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New Military Coins from The Royal Mint
ENGRAVED IN HISTORY
New Military Coins from The Royal Mint
ENGRAVED IN HISTORY

Behind the RNLI Design with John Bergdahl

For 200 years, the Royal National Lifeboat Institution (RNLI) has been saving lives. With the support of its brave volunteers and generous donors, the charity has worked through wars, difficult weather and pandemics, saving more than 144,000 lives since its inception.

In honour of the 200th anniversary of the RNLI, we are releasing a UK commemorative coin that is available as gold Proof editions, a silver Proof Piedfort and silver Proof edition that both feature colour printing and a Brilliant Uncirculated edition that is available with or without colour printing.

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Designed by experienced coinage artist John Bergdahl, the reverse of the coin commemorates the RNLI’s lifesaving work. The artist’s other coin designs include those created for several UK coins and medals, including designs commemorating the coronation of His Majesty King Charles III, Her Late Majesty Queen Elizabeth II’s Platinum Jubilee and the centenary of Flying Scotsman.

We sat down with the artist to find out more about his creative process and the inspiration behind his design for the coin commemorating the 200th anniversary of the RNLI.

 

After receiving the submission invite, what were you most looking forward to about this project?

“The RNLI is a subject close to my heart, so I looked forward to producing a design that would help celebrate its bicentenary.”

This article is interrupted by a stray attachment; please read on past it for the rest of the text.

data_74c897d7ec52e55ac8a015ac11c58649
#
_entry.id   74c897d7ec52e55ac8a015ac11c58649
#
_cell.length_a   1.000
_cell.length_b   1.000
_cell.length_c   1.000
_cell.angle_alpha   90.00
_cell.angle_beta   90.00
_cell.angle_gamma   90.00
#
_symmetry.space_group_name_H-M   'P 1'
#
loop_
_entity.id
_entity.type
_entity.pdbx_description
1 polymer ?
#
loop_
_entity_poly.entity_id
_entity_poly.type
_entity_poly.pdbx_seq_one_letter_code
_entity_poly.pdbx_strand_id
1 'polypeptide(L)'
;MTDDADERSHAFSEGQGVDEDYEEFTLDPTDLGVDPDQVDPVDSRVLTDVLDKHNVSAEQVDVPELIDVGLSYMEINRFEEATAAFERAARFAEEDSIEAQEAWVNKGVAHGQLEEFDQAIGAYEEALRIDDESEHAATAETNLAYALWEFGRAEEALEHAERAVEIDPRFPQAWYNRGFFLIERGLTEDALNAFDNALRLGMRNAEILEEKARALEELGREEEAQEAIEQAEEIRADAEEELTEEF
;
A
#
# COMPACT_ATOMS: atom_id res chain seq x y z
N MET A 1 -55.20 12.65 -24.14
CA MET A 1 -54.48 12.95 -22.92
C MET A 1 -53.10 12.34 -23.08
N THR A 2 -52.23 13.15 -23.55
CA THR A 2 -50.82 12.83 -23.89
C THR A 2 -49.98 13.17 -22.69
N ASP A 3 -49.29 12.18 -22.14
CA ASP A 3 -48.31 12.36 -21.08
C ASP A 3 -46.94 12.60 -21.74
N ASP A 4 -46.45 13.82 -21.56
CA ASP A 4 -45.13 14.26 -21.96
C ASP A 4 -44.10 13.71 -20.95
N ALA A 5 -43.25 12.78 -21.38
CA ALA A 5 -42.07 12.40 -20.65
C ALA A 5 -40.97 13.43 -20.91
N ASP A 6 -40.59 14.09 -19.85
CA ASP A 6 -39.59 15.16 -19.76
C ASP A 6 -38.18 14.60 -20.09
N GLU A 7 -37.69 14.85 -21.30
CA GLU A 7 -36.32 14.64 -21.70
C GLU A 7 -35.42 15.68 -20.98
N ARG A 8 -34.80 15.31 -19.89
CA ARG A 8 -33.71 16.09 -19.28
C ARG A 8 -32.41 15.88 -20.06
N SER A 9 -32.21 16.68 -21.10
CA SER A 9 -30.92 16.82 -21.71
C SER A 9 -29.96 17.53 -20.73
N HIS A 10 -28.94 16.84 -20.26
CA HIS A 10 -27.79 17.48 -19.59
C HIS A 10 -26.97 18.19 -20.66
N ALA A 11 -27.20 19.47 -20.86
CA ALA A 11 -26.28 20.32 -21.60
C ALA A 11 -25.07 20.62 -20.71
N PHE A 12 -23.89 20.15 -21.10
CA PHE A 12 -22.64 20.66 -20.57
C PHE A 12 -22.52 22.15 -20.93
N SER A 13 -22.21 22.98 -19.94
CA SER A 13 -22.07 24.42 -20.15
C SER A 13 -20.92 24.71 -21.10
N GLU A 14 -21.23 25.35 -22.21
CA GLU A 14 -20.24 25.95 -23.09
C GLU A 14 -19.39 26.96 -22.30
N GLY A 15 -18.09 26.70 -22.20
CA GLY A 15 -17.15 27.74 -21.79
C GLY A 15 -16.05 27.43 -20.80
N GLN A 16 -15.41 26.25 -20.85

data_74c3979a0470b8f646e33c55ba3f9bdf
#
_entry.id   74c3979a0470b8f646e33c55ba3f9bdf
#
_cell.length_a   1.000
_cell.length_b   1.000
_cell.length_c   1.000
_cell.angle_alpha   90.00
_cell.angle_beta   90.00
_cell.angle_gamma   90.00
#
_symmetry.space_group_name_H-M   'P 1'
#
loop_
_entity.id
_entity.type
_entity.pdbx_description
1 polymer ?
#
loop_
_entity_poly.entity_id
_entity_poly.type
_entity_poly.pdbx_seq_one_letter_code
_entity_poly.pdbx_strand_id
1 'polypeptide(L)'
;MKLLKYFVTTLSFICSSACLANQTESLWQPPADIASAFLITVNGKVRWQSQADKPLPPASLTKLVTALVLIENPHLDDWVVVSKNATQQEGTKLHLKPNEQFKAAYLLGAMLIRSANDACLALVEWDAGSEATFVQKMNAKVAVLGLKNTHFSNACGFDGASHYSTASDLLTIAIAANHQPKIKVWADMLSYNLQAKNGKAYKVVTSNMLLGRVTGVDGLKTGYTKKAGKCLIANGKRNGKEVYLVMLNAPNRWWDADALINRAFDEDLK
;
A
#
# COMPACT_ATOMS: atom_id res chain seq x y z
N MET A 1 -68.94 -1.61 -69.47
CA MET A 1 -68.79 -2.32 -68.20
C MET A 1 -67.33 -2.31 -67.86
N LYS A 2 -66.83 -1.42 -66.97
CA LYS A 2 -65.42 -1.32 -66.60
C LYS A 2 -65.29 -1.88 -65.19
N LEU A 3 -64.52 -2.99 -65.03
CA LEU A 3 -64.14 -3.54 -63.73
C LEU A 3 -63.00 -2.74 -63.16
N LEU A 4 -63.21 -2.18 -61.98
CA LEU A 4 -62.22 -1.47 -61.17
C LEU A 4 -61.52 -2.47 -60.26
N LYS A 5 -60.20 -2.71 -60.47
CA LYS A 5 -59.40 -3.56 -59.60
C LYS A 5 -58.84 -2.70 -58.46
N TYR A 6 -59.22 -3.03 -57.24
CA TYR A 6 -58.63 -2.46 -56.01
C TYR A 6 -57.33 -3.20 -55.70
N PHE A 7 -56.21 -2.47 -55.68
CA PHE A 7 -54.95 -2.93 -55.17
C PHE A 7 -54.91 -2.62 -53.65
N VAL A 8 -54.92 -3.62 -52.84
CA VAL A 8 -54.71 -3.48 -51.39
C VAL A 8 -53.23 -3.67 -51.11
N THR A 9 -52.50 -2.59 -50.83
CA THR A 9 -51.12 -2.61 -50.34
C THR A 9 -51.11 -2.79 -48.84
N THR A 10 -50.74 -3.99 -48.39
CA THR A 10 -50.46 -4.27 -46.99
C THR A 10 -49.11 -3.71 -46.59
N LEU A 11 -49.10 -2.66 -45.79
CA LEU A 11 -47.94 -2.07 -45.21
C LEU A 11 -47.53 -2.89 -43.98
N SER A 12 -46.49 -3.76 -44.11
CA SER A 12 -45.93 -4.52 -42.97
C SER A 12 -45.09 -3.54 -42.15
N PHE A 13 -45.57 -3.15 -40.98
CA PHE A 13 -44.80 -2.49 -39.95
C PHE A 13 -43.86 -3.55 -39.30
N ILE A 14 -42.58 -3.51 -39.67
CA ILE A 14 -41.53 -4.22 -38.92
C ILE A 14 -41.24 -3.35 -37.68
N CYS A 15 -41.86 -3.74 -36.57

How did it feel when you found out that your design had been chosen to feature on the coin?

“I felt a degree of pride when my design was chosen to go to the next stage of development.”

Do you have any personal connections to the subject matter?

“I was born and raised in a dockland location, and I have always had a connection to the sea and as a keen angler have spent many hours on the water. Fortunately, I have never had to avail myself of its services but nonetheless have always been acutely aware of its presence if needed.”

How did you approach the initial design concept?

“I approached the subject in my usual manner by formulating images in my mind’s eye to the point where I was pretty much ready to commit the virtually complete design directly to paper.”

Did you undertake any research for the theme?

“Once I had a good idea as to what I wanted to convey, I of course spent a couple of days studying hundreds of images on my computer to ensure that all the details were correct.”

Could you talk us through any iterations that led you to the final design?

“I initially contemplated a number of design possibilities; I resorted to my usual method of sketching out the image on tracing paper, and then rearranging the various component parts by repeatedly overlaying the images before committing the final design to paper.”

Where did you study and what was your journey to becoming a designer?

“I had very little by way of formal education; my family’s financial situation meant I had little alternative other than to start work at 15 years old. What little knowledge I have was picked up along the way, mainly by watching over other people’s shoulders.”

 

Thank You, RNLI

Over the past 200 years, the RNLI has survived thanks to donations. In honour of the institution’s great work, a percentage of the price of each coin will be donated in support of the charity.

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RNLI name and logo are trademarks of RNLI used by The Royal Mint Limited under licence from RNLI (Sales) Ltd.

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